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MORELIA, PATZCUARO, URUAPAN!
By Robert Brittingham
Earlier this season we joined 20+ travelers to experience our third trip to Mexico’s beautiful and splendid interior - the state of Michoacán and, initially, the magnificent city of Morelia.
Morelia is considered to be the most noble of all Mexican Colonial towns. The architecture has been kept in the tradition of old Spain. The Cathedral by the main plaza is constructed of pinkish stone and dominates all surrounding buildings with its 200 ft. towers, which took over 200 years to build. Another significant landmark is the massive and yet elegant aqueduct built in 1790 with more than 250 arches. As it should be at the capital city of Michoacán, the handicraft activity is predominant, mainly wood-carvings, pottery, copper, lacquerware, and woven goods.
On the first evening we dined at Los Mirasoles, a nicely renovated, avant-garde space in a 17th century house with an aristocratic aura, decorated with furnishings that evidence the craftsmanship of the area - large granite rocks form the walls, and hanging inverted patio umbrellas trimmed with fine lace.
The next day consisted of visiting the highlights of the city then shopping at Casa de las Artesanias. Evenings we joined at San Migueletos, famous for Mexican cuisine and a whimsical decor replete with Michoacán crafts, antiques, paintings. This is a fun restaurant where every table has a different design and setting. One of the dining rooms called “El Cuarto de las Solteronas “ The Spinster’s Corner” is decorated with 365 distinct statues of St. Anthony set upside down. The belief is that if you stand this saint on his head and pray really hard, you’ll get a husband!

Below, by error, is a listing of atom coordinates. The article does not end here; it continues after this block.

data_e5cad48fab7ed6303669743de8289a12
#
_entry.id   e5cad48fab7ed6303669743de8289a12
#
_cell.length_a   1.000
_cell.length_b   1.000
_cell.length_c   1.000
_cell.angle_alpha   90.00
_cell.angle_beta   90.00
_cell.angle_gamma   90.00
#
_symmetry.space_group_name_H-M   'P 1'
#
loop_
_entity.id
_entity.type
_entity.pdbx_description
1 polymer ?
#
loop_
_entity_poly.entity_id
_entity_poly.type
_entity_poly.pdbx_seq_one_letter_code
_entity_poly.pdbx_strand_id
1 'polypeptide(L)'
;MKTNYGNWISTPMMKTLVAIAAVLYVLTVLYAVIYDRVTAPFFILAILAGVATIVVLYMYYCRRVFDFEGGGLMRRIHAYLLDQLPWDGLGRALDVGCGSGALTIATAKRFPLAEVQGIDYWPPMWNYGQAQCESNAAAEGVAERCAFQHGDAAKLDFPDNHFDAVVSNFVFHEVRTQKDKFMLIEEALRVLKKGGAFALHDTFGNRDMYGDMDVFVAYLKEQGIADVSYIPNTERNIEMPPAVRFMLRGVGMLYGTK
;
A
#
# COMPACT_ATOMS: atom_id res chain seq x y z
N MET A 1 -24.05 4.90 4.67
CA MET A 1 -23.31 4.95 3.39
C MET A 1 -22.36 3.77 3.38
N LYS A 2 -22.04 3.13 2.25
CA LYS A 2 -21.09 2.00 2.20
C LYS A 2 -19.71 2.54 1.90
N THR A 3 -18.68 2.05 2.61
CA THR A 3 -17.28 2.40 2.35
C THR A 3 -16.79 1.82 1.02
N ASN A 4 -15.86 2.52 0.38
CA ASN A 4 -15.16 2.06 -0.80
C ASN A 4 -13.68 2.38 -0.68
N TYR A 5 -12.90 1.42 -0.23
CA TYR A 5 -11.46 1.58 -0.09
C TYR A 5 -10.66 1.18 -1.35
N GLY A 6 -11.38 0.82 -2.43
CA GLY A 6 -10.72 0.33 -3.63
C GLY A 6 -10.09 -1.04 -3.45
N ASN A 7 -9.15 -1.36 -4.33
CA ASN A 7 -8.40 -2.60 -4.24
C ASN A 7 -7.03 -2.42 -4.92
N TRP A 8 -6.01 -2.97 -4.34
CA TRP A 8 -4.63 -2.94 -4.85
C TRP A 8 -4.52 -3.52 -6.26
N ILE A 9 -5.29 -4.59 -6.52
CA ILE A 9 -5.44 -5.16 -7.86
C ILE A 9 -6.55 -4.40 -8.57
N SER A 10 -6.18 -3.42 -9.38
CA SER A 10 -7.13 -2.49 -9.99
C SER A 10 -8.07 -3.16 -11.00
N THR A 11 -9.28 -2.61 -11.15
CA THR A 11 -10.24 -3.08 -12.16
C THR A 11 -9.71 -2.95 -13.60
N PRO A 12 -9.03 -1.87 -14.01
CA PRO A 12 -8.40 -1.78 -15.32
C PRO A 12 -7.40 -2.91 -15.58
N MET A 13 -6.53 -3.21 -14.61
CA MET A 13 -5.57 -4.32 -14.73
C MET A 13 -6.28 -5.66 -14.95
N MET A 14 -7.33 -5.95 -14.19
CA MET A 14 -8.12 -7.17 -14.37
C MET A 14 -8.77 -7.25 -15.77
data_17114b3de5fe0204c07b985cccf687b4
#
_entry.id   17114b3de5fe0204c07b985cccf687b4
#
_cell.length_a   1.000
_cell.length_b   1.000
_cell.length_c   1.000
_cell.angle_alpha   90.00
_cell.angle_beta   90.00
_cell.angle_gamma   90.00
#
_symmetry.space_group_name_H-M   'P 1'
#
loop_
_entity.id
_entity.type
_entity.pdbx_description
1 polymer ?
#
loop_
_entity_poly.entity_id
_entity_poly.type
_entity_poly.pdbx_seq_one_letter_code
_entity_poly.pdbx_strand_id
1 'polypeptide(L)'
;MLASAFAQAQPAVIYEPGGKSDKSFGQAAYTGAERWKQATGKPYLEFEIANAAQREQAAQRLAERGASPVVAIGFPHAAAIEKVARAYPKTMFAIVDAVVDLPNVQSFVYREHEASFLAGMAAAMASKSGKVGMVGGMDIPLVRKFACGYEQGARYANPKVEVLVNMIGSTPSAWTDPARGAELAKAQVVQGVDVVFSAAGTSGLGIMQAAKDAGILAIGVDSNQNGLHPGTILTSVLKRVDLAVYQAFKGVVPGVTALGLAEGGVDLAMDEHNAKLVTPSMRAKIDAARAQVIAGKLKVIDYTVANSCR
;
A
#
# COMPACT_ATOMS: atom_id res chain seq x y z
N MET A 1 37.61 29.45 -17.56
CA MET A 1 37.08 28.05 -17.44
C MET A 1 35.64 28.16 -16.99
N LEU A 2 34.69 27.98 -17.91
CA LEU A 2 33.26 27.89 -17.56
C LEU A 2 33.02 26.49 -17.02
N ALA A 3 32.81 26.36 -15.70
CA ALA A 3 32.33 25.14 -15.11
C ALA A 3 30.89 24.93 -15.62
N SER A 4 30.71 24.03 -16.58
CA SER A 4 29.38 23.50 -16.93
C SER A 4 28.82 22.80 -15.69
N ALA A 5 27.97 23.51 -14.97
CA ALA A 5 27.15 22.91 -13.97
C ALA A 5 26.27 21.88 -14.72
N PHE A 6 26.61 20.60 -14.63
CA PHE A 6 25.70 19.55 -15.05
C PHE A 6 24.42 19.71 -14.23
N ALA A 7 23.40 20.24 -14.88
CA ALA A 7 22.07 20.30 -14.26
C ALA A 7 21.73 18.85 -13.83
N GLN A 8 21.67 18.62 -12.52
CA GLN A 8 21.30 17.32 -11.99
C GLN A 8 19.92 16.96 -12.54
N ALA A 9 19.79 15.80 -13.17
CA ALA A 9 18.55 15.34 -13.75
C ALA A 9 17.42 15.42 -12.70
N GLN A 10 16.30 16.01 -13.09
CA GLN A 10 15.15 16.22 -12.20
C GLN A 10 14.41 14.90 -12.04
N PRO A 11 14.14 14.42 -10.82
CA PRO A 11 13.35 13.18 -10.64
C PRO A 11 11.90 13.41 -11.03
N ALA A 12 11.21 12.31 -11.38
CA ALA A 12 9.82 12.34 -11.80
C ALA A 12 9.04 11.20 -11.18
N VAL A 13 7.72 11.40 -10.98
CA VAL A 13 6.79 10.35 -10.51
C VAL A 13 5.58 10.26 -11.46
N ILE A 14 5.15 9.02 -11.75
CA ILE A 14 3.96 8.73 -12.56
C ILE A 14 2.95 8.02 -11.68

Leaving Morelia the following day on our way to Patzcuaro, we stopped briefly in the village of Tzintzuntzan to visit an ongoing bazaar and then on to Ranchero La Mesa, located on the San Jose Plateau and surrounded by a forest of pine, willow, and oyamel trees (a fir tree sometimes called Sacred Fir due to the use of its cut foliage in religious festivals in Mexico) coupled with a magnificent view of Patzcuaro. The outdoor restaurant-bar served delicious dishes including ostrich, which is raised at the Ranchero.
On the way down from the plateau we stopped in Santa Clara del Cobre to visit a copper factory where we saw a demonstration at the copper foundry of pots/pans/etc. being formed. I noticed the foundry foreman had a sling/cast on his left arm. When I asked how many injuries occur in the foundry he said very few to none during his 15+ years. Asked what happened to his arm, he sheepishly admitted he‘d been trimming a large tree in the courtyard and fell out of the tree.
Finally arriving in Pátzcuaro we checked into the hotel, then toured the tienda being setup in the main square. Pátzcuaro is hidden high in the mountains of Michoacán at 7130 feet of elevation. To the north is Lake Pátzcuaro, one of Mexico’s highest lakes. The butterfly fishermen, who dip their nets into the lake in search of whitefish, have become a trademark of Pátzcuaro.
The Dance of the Viejitos (Old Men), one of the best and most widely known native dances of Mexico, is presented in the Plaza Grande on weekends. The dancers wear wooden masks that depict smiling old men to show that, at least in Mexico, old age is not a time of listless despair, but rather a season to enjoy the fruits of life.
On day five, we departed to Uruapan, a city and municipality in the west-central part of the Mexican state of Michoacán. The town and surroundings are world famous in part because of the great quantity of avocado farming and packaging, exported in large part to the United States and other countries.
Uruapan is one of the oldest cities in Mexico. Its main natural attraction is the Cupatitzio River (dubbed “the river that sings”).
The National Park Eduardo Ruiz is home of “La Rodilla del Diablo,” the source of the river which courses through the city and out to waterfalls on the southern outskirts of the city, and flowing eventually to the Pacific Ocean. Paricutin volcano emerged in the vicinity in 1943, scaring away much of the population.
Our arrival in Tonalá was not in time for shopping so most had dinner and rested in their rooms. We left Tonalá at noon the following day and arrived back in Puerto Vallarta with wonderful memories.